‘The Bells of Balangiga’
One of the exciting new books that have been published recently is The Bells of Balangiga, written by Filipino American Dr. Eleonor Mendoza. The novel explores love against the backdrop of the Philippine Insurrection and World War II, bringing to life two inextricably linked love stories, a generation apart, and the wars that got in the way.
In an exclusive interview with the Asian Journal, the new author from Davenport, Iowa said, “My maiden name is what I use as a professional name: Eleonor Mendoza. I also use my married name: Eleonor Mendoza-Gonzales. I’m a traditional Filipino-American, proud of a lot of good Filipino traits, and a lot of traditions that define what we are. We should keep them and find strength in them.”
Eleonor showed the effects of war in the lives of people in her new novel. “We talk of countries going to war, but it is the people who go to war, who fight, who lose loved ones, who are killed,” she says. “The Bells of Balangiga shares two stories of people who fall in love, against the backdrop of human conflict.”
Balangiga bells: War booty
One can better appreciate The Bells of Balangiga if he knows the significant role the bells played in Philippine history. The Balangiga bells are three church bells taken by US forces from the town church of Balangiga, Eastern Samar in the Philippines as war booty in retaliation for an earlier ambush they suffered at the hands of Filipino soldiers during the Philippine-American War.
According to Veltisezar Bautista in The Balangiga, Samar Massacre, (via Wikipedia) Filipino freedom fighters from the village of Balangiga ambushed Company C of the 9th US Infantry Regiment, while they were at breakfast on September 28, 1901–killing an estimated 48 and wounding 22 of the 78 men of the unit, with only four escaping unhurt. In reprisal, General Jacob H. Smith ordered that Samar be turned into a “howling wilderness” and that any Filipino male above 10 years of age be shot. From the burned-out Catholic town church, the Americans took the three bells as war booty.
Seed of enmity
Dr. Mendoza admitted to Asian Journal that she was unaware of this incident, like many Filipinos.
Reading about it inspired her to write her first novel. “My attention had been caught by a Wall Street Journal (WSJ) article that told of the massacre in Balangiga during the Philippine Insurrection. The WSJ article mentioned that the Philippine Government was requesting the return of the ‘Bells’ that were taken as war booty by the Americans to avenge the massacre of their comrades,” recalled Mendoza.
“Until I read that WSJ Article, I was not aware of that incident. The bells of Balangiga caught my interest. I learned that a controversy had arisen when the Philippine government requested the return of the ‘bells’ from Warren Air Force Base in Wyoming.”
“The old US Veterans refused to give it back and their Congressmen and other politicians were involved. Previous requests from nationalistic Filipino groups for a return of the ‘bells’ had been turned down. What struck me when I read more about the issue is the disproportionate punishment that was meted out not only to the rebels but to the entire town. This was a study of military history in itself, the consequence of an act not thought out to the final conclusion, the unforeseen factor of overreaction and bias, and in the end, that there are good people and bad people,” said Mendoza.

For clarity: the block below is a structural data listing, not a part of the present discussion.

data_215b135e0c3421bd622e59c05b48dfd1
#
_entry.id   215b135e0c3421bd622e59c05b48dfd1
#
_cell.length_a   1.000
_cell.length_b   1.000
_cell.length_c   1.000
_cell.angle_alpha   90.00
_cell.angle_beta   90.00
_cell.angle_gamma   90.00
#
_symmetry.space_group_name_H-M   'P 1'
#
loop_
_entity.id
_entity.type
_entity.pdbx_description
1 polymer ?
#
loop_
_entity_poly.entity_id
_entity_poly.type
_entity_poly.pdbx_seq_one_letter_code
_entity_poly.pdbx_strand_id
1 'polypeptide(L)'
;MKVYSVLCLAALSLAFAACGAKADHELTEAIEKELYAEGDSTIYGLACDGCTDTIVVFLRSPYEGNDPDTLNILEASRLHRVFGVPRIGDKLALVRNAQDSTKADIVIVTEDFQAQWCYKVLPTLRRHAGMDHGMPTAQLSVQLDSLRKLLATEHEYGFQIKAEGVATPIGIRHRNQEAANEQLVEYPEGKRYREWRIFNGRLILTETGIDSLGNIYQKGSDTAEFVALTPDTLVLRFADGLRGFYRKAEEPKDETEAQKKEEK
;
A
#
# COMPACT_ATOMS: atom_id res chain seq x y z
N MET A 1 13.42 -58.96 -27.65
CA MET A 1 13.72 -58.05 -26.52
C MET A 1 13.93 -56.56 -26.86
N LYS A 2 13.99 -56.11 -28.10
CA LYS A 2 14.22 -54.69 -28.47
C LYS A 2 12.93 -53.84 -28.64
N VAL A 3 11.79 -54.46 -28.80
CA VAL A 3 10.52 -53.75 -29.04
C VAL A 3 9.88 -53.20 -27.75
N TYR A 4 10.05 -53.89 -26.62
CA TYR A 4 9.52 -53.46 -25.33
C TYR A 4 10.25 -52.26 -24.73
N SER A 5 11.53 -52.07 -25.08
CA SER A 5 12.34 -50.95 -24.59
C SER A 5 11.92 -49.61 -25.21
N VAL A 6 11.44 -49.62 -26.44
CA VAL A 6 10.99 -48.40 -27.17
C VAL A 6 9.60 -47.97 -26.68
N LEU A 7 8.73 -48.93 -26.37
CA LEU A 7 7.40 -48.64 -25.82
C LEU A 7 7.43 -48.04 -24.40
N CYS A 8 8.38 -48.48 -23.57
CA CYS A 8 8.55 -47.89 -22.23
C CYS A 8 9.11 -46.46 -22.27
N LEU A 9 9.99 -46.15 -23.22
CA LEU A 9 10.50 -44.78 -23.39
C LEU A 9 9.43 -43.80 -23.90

The conflicts of war
The Bells of Balangiga takes place in the Philippines, and reflects the customs, traditions, and charm of the time. The story is set with Lieutenant Jack Stewart, a West Point graduate assigned to the Nueva Ecija Province in the Philippines in 1940. Jack falls in love with a young Filipina woman named Neneng, but when his parents visit to attend a reception for the officers, Jack’s mother reveals that Jack has a sweetheart back home.
Crestfallen, Neneng seeks comfort in the arms of her mother Clara, who divulges that she was once engaged to Jack’s father during the Philippine Insurrection (1899-1902). Since then, Clara has been haunted by the sounds of the bells of Balangiga, three church bells taken by the United States Army from the Philippines in 1901. To her, they embody the conflict that shaped her early life.
The author admitted that she herself has been shaped by conflicts from war. In World War II, guerilla soldiers took Dr. Eleonor Mendoza’s father, also a physician, to care for their sick and wounded. Meanwhile, her mother and older siblings were forced to evacuate to the mountains, where they formed a community with other guerilla families.
Though Dr. Mendoza would not be born until after the conflict ended, she says, “War always had a presence when I was growing up. My older siblings, the elders, the servants – they often referenced it in their conversations and, for me, it became a part of life. I grew up with all the ‘war talk’ as though it was recent. My brothers would show the younger ones the books with the dog fights, the air craft carriers, the generals, the armies, and bomb out ruins. The maid would play tricks on them and say, “Dock! The Japanese are coming!” We would hide for quite a while before she says, “It’s all clear.” We stayed away from big trees where the guerillas had been hanged,” she recalled.
Origins, education and career
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